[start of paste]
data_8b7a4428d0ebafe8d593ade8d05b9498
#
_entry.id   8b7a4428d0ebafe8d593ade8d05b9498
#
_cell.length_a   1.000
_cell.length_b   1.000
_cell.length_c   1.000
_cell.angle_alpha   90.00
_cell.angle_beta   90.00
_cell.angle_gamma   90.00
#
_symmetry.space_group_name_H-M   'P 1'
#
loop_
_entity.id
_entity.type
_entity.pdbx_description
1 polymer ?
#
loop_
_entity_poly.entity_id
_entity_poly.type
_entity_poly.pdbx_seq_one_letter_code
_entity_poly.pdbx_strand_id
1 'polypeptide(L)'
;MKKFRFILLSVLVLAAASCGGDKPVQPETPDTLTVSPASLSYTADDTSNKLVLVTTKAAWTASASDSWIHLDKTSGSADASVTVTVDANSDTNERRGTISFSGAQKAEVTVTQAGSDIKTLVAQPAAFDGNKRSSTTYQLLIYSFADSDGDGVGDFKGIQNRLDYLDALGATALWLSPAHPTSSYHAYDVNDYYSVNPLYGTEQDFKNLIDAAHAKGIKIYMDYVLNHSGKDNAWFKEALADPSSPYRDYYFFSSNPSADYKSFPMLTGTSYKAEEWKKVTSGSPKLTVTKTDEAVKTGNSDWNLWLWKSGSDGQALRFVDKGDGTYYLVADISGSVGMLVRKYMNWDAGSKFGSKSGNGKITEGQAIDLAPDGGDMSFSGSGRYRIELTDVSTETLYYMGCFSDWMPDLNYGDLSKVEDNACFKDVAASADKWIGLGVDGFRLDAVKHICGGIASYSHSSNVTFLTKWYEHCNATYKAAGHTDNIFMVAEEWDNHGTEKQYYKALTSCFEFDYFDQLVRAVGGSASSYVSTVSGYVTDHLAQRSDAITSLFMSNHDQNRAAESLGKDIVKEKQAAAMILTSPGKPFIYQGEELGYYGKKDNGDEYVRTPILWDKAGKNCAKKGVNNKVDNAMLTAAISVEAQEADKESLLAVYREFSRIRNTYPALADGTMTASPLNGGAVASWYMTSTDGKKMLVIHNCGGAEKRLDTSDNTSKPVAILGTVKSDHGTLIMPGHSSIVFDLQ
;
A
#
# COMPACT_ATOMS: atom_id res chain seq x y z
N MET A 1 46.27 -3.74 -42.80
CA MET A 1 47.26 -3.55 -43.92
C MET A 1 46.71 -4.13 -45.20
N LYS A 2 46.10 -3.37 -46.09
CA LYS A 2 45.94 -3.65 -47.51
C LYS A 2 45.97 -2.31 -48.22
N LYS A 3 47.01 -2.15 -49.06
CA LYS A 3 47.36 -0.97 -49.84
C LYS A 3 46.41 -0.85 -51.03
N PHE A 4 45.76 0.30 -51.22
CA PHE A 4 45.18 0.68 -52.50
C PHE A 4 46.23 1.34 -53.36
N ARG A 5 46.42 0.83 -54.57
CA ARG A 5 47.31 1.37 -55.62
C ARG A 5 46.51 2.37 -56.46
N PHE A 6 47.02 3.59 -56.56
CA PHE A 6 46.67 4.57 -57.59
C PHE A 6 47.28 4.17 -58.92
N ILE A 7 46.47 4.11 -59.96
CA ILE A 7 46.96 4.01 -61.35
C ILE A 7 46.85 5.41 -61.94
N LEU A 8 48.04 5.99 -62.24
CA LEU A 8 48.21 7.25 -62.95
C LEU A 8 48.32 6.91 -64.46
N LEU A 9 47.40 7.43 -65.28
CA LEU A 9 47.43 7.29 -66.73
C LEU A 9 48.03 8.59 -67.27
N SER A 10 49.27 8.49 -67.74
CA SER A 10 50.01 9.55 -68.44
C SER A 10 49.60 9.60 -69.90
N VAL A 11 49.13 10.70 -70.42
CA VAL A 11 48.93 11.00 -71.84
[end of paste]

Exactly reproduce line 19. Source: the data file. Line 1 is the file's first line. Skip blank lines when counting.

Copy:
#